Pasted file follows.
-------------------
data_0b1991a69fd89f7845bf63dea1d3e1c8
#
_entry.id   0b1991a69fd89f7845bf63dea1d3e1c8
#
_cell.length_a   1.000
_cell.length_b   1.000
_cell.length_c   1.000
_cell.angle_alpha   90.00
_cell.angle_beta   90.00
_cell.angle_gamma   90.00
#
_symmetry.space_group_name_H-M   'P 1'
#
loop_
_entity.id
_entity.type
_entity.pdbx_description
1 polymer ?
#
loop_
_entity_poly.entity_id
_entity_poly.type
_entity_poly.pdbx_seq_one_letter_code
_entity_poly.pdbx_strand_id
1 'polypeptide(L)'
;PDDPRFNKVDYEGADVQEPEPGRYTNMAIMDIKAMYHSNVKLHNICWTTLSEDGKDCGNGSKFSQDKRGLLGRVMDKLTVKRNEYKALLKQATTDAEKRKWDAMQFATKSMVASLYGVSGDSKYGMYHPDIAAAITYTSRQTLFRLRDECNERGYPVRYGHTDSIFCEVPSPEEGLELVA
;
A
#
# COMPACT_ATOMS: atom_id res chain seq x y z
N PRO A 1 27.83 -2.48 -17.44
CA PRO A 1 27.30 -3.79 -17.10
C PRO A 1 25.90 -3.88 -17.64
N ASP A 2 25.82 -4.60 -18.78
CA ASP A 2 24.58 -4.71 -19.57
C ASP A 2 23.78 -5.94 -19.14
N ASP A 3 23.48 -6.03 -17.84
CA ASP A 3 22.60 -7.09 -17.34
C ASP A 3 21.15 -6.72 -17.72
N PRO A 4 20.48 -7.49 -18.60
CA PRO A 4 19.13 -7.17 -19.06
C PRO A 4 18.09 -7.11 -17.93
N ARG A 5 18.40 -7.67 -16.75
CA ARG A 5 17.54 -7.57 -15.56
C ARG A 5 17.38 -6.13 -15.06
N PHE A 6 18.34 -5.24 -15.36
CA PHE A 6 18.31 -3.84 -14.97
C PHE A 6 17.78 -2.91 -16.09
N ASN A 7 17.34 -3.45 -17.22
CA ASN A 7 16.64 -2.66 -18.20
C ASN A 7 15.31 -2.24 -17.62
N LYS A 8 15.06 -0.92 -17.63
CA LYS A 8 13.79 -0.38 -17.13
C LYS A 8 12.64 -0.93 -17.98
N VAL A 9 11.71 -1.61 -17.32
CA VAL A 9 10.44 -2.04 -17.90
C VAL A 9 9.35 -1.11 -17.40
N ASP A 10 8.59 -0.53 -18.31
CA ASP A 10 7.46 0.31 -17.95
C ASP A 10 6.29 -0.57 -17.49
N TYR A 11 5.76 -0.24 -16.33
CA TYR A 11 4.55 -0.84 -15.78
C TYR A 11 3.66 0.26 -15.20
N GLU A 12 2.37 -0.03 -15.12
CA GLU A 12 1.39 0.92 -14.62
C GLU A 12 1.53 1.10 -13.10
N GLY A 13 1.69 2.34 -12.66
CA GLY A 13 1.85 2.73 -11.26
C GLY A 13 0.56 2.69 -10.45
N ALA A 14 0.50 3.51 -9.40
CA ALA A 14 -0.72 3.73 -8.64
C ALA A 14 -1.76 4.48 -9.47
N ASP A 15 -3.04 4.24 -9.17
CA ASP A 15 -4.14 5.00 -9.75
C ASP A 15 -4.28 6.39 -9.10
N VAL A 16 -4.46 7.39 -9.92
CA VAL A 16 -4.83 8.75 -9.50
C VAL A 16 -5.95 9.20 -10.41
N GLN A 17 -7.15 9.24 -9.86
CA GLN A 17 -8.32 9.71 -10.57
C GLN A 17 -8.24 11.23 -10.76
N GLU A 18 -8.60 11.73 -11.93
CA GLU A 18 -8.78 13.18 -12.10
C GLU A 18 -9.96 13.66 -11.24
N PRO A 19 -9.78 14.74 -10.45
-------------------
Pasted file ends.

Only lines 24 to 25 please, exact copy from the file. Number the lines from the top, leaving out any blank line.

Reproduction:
_entity_poly.pdbx_strand_id
1 'polypeptide(L)'